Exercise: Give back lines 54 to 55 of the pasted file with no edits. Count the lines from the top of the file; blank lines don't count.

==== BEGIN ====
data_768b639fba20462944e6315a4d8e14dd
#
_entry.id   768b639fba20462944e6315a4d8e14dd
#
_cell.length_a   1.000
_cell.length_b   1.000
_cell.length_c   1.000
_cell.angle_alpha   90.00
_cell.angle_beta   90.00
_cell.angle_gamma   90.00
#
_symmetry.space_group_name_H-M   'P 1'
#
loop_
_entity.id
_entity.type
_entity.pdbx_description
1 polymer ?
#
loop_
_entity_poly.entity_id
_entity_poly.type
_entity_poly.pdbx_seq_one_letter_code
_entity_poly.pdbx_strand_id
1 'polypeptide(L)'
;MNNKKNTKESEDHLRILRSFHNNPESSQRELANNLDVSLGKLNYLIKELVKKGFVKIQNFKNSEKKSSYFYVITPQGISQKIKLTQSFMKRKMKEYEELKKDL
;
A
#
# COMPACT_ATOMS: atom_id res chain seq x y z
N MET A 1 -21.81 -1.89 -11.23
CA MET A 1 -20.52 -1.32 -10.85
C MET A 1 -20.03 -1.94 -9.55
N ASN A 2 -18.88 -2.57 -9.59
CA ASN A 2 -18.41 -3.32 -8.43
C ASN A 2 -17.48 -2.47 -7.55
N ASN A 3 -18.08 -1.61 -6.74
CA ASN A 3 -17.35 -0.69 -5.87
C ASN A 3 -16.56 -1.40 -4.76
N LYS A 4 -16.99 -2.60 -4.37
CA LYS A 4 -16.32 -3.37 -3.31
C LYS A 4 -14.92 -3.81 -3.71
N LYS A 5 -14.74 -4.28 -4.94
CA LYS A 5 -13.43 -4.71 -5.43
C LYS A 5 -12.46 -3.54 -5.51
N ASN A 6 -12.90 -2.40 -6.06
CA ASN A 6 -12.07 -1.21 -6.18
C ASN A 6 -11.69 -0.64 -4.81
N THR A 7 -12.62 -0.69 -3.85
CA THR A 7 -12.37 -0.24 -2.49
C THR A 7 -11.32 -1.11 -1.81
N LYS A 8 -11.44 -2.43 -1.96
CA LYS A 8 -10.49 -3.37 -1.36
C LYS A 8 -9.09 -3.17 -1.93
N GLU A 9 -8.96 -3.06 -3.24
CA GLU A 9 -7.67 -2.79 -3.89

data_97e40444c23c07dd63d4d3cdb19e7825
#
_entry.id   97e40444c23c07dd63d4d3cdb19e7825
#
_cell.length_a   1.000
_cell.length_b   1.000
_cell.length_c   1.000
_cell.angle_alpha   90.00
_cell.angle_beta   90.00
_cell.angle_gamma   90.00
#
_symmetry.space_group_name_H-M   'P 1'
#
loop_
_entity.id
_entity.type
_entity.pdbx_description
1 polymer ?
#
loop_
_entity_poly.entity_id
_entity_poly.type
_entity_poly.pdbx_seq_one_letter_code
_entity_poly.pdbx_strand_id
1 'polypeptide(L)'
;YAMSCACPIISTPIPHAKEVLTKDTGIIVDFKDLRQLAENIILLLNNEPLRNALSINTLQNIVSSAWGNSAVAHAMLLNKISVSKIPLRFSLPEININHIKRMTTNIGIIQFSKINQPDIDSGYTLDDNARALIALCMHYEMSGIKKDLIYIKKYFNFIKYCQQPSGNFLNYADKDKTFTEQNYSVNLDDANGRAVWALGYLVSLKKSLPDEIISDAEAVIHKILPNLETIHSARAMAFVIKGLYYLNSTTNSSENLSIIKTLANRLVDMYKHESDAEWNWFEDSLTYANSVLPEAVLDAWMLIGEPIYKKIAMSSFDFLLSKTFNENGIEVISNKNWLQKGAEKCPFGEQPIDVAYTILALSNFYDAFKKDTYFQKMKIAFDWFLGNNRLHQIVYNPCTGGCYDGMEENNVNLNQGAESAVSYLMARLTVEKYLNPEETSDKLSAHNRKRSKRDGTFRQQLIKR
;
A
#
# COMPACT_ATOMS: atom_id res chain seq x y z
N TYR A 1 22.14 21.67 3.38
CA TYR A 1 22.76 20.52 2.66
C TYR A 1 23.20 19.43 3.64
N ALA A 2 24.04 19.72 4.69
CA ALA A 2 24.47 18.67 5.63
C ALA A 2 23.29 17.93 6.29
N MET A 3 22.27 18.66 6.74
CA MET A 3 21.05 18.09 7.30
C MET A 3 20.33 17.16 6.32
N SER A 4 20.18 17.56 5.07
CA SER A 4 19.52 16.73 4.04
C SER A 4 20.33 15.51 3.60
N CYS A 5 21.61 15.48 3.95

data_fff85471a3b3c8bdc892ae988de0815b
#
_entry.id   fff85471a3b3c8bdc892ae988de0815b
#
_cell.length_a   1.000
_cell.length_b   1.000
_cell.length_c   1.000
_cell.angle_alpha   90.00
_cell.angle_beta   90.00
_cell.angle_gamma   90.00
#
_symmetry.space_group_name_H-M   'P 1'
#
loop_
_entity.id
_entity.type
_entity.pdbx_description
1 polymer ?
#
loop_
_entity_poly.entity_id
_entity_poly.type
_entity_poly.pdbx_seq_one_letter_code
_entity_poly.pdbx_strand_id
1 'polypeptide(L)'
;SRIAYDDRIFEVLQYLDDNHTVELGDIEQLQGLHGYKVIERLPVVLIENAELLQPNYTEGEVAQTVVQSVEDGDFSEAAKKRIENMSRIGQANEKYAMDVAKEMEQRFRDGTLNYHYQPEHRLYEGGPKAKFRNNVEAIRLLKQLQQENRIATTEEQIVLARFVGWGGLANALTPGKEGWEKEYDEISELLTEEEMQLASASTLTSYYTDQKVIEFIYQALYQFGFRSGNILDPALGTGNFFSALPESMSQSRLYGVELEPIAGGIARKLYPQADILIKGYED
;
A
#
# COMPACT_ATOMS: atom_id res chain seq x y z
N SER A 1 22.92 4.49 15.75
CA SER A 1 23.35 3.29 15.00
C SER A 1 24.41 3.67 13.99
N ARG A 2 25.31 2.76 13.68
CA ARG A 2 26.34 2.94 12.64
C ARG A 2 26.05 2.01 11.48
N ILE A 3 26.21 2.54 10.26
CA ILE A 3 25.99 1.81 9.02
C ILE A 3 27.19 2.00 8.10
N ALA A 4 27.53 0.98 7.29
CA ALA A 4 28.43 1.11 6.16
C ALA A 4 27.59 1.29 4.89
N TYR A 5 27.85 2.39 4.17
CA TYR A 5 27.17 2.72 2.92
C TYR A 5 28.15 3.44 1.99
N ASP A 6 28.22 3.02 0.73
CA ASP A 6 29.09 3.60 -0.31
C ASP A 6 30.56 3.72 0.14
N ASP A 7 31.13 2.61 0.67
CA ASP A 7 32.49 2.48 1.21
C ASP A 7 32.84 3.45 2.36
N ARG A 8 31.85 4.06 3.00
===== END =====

C LYS A 8 -9.09 -3.17 -1.93
N GLU A 9 -8.96 -3.06 -3.24